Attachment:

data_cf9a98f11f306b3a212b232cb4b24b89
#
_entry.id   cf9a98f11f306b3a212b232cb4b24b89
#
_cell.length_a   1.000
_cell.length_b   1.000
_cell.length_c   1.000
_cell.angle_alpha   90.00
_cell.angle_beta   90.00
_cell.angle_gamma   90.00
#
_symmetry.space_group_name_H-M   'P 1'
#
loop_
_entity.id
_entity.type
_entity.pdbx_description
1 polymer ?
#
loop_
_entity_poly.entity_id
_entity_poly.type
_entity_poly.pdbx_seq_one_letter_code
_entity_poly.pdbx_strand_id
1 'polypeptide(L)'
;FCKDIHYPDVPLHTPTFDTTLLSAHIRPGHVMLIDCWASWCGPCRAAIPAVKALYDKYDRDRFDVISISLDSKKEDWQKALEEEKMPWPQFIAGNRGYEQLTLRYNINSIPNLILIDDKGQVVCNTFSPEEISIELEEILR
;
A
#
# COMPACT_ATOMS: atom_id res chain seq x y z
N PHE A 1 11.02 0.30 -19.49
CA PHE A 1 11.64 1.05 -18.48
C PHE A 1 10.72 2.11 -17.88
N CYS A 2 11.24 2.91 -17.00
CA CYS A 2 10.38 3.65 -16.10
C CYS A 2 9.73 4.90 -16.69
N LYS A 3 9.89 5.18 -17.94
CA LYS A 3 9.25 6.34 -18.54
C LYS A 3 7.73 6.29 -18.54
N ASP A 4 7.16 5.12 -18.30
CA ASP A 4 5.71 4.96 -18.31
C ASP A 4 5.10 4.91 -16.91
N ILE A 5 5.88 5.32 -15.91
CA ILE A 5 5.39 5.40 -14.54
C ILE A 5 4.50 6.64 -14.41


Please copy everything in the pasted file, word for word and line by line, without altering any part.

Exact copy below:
data_cf9a98f11f306b3a212b232cb4b24b89
#
_entry.id   cf9a98f11f306b3a212b232cb4b24b89
#
_cell.length_a   1.000
_cell.length_b   1.000
_cell.length_c   1.000
_cell.angle_alpha   90.00
_cell.angle_beta   90.00
_cell.angle_gamma   90.00
#
_symmetry.space_group_name_H-M   'P 1'
#
loop_
_entity.id
_entity.type
_entity.pdbx_description
1 polymer ?
#
loop_
_entity_poly.entity_id
_entity_poly.type
_entity_poly.pdbx_seq_one_letter_code
_entity_poly.pdbx_strand_id
1 'polypeptide(L)'
;FCKDIHYPDVPLHTPTFDTTLLSAHIRPGHVMLIDCWASWCGPCRAAIPAVKALYDKYDRDRFDVISISLDSKKEDWQKALEEEKMPWPQFIAGNRGYEQLTLRYNINSIPNLILIDDKGQVVCNTFSPEEISIELEEILR
;
A
#
# COMPACT_ATOMS: atom_id res chain seq x y z
N PHE A 1 11.02 0.30 -19.49
CA PHE A 1 11.64 1.05 -18.48
C PHE A 1 10.72 2.11 -17.88
N CYS A 2 11.24 2.91 -17.00
CA CYS A 2 10.38 3.65 -16.10
C CYS A 2 9.73 4.90 -16.69
N LYS A 3 9.89 5.18 -17.94
CA LYS A 3 9.25 6.34 -18.54
C LYS A 3 7.73 6.29 -18.54
N ASP A 4 7.16 5.12 -18.30
CA ASP A 4 5.71 4.96 -18.31
C ASP A 4 5.10 4.91 -16.91
N ILE A 5 5.88 5.32 -15.91
CA ILE A 5 5.39 5.40 -14.54
C ILE A 5 4.50 6.64 -14.41